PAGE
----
How To: Replace your own steering rack (3 Viewers)

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Nov 13, 2006
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Sunnyvale, CA
What are you referring to as the mid-coupling? The yoke at the bottom end of the Intermediate Shaft no 2, or the top end of that shaft? I tried a heat gun on that clamp, but will try a torch today. Thanks!

This is what I'm stuck with:

LX$70SteeringRack.JPG

LX$70SteeringRack.JPG
 
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I forgot there was a u-joint at the bottom, was thinking it was solid and that you could start working from the top.

Try a plumber's torch, much more heat than a heat gun. You want to quickly heat the outer part to get it to expand around the cool inner part.
 
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Actually the suggestion of the mid coupling made me look up to the top end of the intermediate drive shaft and there was a similar clamp there which was much easier to access. Was able to get that off and then pull out the steering rack with the shaft attached.

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Joined
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Today I removed the front diff, and the steering rack.

I have some things to add to this write up

I am not a skilled mechanic by any means, but I learn as I go and do as much work as I can. It will be easier to fix on a trail if I've done it in the shop. Yes this was a little difficult of a job, but only in time and access frustrations. I had it a little easier with the diff out, and a smart friend helping. I am glad I have done this work myself...of course I still have to put it together.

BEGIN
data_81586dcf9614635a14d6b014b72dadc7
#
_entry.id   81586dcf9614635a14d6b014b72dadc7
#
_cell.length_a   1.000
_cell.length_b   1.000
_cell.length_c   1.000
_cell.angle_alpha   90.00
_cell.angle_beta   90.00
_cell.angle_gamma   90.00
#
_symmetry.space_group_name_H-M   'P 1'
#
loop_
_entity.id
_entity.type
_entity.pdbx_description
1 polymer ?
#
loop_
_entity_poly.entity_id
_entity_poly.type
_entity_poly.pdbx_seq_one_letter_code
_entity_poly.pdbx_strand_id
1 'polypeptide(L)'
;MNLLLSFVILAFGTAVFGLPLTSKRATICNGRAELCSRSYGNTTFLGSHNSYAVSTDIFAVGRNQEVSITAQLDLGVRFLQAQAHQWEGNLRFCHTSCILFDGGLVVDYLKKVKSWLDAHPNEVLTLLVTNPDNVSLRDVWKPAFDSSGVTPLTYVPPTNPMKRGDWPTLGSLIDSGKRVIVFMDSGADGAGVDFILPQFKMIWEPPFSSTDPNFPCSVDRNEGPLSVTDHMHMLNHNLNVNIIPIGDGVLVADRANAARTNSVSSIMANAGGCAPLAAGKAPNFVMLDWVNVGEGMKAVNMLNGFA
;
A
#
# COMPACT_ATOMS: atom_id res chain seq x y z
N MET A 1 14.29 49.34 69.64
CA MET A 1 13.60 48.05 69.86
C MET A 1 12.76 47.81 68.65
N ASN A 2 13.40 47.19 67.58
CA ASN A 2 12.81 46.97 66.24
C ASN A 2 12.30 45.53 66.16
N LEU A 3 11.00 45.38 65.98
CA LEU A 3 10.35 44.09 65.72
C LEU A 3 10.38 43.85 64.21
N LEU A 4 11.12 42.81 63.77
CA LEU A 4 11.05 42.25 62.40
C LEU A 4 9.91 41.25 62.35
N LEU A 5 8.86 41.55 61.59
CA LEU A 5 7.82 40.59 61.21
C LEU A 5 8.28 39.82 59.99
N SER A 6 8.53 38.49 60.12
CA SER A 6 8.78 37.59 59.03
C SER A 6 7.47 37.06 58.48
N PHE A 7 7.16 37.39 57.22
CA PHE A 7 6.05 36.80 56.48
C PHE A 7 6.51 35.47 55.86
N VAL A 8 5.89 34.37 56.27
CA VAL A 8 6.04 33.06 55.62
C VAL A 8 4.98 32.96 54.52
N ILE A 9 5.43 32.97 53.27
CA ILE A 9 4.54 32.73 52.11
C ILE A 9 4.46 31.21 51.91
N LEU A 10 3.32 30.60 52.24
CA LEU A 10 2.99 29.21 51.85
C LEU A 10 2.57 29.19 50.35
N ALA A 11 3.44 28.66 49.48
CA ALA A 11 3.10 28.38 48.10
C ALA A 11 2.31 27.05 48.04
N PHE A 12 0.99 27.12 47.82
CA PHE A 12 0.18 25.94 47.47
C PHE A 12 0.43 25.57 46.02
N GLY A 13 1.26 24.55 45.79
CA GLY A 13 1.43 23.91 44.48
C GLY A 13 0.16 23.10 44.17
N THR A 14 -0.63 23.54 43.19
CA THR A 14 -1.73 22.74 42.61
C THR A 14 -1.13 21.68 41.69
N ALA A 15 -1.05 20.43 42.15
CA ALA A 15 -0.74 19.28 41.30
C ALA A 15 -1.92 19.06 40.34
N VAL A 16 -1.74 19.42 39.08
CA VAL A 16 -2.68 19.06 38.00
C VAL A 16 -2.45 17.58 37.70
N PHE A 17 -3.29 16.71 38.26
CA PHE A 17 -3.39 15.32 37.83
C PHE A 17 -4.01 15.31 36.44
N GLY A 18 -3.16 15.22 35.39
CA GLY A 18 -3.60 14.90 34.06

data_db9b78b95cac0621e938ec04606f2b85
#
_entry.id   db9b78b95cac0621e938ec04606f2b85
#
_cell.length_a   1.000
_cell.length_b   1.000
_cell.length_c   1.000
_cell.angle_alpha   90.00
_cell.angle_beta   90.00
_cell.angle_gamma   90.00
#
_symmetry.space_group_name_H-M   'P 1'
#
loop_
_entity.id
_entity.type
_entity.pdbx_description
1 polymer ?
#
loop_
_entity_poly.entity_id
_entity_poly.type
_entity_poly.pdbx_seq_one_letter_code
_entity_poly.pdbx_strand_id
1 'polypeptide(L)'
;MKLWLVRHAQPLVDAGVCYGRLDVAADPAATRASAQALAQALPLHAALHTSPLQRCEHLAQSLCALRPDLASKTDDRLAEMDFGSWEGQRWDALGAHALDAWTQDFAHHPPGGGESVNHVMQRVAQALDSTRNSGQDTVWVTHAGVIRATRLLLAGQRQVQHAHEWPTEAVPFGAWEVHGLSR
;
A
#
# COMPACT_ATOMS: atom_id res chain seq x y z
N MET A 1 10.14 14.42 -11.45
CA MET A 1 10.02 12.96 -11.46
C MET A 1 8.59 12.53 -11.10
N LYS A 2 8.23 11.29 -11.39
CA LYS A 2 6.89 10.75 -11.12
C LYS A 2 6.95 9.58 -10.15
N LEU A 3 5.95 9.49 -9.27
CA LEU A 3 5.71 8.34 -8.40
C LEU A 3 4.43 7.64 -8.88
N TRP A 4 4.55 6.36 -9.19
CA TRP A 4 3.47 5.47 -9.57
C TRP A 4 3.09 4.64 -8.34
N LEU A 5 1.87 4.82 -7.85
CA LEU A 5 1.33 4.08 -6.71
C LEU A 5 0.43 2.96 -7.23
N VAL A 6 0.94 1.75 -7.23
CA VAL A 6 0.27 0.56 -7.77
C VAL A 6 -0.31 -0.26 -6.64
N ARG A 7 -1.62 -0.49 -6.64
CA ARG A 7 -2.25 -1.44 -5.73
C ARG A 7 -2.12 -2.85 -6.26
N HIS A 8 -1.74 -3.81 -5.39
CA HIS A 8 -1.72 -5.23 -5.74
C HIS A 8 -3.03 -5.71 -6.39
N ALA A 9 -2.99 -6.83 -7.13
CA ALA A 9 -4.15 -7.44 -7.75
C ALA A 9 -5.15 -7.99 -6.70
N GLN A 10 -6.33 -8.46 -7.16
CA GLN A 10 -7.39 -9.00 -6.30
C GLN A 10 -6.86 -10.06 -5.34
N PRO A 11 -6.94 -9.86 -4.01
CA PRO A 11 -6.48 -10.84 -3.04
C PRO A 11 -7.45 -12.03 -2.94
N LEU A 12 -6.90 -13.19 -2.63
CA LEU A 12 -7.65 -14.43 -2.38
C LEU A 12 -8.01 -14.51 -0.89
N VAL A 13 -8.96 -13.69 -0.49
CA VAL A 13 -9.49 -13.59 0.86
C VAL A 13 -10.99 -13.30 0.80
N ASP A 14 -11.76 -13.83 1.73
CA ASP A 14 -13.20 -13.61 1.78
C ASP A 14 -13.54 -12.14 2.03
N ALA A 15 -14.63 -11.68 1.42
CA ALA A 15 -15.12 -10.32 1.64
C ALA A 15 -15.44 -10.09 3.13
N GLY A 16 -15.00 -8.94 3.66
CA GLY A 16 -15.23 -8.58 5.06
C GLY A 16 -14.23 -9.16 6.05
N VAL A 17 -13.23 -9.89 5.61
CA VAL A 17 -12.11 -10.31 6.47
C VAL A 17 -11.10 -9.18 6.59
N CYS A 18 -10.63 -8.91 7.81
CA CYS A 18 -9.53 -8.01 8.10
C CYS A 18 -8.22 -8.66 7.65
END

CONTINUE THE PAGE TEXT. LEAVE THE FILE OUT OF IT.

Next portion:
Thanks Engine er for the writeup and the courage. :cheers:

I'm considering having the shop do this or try to tackle it next weekend. Is the consensus that this engine lift technique (like doing DT headers) makes everything much easier even with the diff in place?

Also, is the rack mounting bolt you need 2ft of extension for the Passenger side rear bolt? I've gotten to that with a Universal joint and a normal ratchet to replace the bushing.
 
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I did the Engine lift method a couple of weeks back to change the steering rack and it was easy enough. I struggled with separating the steering column from the rack - but that was more a rust issue. With the engine lifted and a little bit of man handling the steering rack comes out easy enough. Also I have the 2003 LX470 and the design of the steering rack mounts on the passenger side is different from earlier 100s. In essence it is identical to the driver side mount - so that was easy enough for me. If I had to do it again I could probably do it in 3 hours or so.
 
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15692-50020

Ha, I was about to copy it from your email here.


I did the Engine lift method a couple of weeks back to change the steering rack and it was easy enough. I struggled with separating the steering column from the rack - but that was more a rust issue. With the engine lifted and a little bit of man handling the steering rack comes out easy enough. Also I have the 2003 LX470 and the design of the steering rack mounts on the passenger side is different from earlier 100s. In essence it is identical to the driver side mount - so that was easy enough for me. If I had to do it again I could probably do it in 3 hours or so.